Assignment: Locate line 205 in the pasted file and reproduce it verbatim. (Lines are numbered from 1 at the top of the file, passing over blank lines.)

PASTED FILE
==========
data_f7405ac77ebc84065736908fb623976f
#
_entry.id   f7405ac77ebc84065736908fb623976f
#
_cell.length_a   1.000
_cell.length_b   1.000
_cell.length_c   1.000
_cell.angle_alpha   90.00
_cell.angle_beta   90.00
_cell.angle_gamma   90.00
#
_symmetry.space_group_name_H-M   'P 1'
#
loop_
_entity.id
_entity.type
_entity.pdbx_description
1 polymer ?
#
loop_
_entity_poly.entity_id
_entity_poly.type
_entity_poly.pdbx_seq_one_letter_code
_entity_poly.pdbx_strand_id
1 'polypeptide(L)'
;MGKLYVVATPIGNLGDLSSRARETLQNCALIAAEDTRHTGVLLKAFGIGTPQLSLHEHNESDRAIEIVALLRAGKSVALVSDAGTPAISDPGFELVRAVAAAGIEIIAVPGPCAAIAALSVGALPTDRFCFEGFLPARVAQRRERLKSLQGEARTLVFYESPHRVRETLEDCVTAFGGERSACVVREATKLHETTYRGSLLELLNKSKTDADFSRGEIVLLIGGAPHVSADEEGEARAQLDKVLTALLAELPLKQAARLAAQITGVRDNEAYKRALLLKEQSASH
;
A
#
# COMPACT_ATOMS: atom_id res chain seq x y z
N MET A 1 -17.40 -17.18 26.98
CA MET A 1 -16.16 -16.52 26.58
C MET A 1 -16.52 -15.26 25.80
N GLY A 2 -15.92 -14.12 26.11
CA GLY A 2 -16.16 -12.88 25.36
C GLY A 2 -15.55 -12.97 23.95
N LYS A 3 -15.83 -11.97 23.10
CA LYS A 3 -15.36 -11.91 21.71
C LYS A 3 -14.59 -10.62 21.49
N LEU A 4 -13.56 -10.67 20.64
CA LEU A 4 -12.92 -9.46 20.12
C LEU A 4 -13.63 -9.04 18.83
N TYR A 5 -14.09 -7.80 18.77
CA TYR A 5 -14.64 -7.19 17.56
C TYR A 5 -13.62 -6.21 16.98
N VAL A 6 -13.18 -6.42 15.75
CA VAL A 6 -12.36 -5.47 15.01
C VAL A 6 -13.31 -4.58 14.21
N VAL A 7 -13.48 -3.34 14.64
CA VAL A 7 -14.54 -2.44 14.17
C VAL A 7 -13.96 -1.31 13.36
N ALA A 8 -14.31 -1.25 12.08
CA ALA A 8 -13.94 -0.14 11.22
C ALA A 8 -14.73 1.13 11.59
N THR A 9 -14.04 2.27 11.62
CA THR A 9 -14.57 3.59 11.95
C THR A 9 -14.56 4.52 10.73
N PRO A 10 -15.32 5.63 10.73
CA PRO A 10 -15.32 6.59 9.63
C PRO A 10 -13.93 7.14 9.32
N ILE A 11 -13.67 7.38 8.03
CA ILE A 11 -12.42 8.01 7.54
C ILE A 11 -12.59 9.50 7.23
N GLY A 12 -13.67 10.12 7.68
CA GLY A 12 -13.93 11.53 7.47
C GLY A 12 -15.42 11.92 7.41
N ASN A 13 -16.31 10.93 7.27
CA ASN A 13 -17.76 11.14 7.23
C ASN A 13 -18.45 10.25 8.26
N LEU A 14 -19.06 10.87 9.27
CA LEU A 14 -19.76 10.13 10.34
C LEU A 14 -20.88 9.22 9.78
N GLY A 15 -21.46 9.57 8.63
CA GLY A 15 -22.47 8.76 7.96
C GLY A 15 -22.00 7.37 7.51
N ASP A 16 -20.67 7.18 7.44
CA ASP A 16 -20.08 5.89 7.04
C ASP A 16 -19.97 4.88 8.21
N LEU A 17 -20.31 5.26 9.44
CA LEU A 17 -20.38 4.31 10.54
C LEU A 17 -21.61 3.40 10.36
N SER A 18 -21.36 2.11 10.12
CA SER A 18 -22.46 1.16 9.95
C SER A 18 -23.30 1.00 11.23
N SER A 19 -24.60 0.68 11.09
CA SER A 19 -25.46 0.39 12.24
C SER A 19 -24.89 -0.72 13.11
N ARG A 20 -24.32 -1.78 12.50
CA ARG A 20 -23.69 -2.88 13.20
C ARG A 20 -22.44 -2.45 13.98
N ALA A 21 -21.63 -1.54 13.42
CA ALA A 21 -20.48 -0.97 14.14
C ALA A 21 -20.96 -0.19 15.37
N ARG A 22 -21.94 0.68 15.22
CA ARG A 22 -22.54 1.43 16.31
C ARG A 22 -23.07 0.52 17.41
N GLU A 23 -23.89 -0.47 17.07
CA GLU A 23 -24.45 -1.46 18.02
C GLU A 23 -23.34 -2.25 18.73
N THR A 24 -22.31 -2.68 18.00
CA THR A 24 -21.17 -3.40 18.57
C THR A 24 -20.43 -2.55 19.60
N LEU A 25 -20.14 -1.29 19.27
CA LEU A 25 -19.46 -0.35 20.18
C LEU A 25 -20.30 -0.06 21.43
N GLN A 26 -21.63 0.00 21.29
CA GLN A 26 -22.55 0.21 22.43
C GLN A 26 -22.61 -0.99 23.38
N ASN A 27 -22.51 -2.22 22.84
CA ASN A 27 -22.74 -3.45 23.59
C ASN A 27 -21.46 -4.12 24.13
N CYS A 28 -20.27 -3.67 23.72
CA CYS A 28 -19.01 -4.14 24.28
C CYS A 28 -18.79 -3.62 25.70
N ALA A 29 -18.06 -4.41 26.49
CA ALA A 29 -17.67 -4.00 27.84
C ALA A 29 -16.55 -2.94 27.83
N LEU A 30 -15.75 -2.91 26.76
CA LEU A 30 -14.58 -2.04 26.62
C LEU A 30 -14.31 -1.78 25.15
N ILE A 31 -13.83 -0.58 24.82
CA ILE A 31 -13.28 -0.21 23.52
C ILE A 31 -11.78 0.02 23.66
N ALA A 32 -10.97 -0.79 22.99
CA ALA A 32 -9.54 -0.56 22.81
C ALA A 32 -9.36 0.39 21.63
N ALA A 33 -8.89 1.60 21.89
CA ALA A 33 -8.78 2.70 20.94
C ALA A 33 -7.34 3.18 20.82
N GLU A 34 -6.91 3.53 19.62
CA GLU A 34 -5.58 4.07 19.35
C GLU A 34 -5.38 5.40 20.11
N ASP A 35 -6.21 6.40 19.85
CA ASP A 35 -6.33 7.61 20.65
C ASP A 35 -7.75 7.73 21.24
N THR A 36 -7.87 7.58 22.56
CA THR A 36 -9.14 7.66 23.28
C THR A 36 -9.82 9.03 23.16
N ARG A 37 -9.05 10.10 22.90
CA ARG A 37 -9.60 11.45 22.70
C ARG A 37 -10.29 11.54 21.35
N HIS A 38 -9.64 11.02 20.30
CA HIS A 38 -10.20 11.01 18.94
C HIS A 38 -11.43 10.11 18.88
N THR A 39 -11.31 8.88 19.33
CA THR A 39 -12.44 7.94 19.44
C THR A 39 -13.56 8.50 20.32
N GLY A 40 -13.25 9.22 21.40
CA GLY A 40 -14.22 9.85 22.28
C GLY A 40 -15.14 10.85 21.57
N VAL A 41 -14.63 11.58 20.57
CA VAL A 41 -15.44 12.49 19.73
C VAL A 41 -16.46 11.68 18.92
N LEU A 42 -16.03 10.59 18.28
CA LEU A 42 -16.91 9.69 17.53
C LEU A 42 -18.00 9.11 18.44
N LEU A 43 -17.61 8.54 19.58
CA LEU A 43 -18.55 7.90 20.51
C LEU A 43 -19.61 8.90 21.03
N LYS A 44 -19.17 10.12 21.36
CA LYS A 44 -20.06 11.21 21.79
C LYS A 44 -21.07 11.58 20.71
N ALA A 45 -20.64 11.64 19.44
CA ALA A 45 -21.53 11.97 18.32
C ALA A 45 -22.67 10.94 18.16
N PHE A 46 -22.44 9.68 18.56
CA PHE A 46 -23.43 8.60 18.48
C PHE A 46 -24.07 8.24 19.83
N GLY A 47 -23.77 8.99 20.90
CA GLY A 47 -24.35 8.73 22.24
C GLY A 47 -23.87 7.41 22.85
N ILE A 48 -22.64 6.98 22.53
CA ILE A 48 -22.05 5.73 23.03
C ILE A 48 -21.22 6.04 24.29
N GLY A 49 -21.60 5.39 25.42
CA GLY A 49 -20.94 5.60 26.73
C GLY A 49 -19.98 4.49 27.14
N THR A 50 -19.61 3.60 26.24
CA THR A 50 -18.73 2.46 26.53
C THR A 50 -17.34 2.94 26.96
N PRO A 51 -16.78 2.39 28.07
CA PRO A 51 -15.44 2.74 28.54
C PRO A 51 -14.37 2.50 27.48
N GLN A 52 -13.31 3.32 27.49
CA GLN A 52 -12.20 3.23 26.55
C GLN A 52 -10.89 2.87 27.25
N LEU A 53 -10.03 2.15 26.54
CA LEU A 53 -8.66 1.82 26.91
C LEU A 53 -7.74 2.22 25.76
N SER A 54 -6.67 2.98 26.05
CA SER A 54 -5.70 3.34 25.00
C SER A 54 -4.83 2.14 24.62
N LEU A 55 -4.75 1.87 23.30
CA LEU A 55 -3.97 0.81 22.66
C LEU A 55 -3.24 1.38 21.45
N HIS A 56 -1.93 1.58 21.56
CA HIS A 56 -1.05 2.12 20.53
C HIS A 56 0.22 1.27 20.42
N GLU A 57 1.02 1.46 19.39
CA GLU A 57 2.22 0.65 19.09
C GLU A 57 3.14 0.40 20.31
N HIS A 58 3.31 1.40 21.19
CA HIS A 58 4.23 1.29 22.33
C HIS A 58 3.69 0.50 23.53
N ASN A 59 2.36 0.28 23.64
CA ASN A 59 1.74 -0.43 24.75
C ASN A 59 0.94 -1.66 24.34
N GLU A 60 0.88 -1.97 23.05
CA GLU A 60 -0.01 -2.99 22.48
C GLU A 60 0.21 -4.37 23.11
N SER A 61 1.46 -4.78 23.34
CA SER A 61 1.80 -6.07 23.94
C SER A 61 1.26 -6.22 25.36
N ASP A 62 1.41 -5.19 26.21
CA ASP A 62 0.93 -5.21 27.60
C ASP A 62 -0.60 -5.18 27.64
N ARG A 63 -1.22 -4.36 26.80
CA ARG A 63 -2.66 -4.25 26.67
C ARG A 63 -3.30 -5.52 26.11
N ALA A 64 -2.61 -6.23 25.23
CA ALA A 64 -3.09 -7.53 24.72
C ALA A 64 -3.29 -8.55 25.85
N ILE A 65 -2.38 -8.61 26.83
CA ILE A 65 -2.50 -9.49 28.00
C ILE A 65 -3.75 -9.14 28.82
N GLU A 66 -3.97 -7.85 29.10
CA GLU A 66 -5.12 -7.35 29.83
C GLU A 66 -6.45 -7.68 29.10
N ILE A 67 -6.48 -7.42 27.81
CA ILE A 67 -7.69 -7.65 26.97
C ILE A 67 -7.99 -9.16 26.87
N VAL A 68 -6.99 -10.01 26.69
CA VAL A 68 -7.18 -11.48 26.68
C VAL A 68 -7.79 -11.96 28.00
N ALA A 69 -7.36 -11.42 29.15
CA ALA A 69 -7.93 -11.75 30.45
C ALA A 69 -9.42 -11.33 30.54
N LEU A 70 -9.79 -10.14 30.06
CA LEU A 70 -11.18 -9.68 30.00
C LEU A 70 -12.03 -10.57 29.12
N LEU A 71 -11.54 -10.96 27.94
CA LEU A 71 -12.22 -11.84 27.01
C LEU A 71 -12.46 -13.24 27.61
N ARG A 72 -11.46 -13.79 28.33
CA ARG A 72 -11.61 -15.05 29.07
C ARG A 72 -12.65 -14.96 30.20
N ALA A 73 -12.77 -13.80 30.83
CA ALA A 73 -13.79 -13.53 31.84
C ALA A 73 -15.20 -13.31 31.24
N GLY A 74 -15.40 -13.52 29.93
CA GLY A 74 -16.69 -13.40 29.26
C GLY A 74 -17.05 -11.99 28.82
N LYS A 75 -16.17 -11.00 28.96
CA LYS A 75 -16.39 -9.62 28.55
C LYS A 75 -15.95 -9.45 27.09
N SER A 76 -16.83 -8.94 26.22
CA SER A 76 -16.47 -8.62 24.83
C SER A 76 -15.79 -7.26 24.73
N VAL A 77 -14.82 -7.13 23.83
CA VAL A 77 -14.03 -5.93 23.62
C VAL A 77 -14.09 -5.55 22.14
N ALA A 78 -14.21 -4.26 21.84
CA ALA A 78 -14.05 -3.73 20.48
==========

N ASN A 59 2.36 0.28 23.64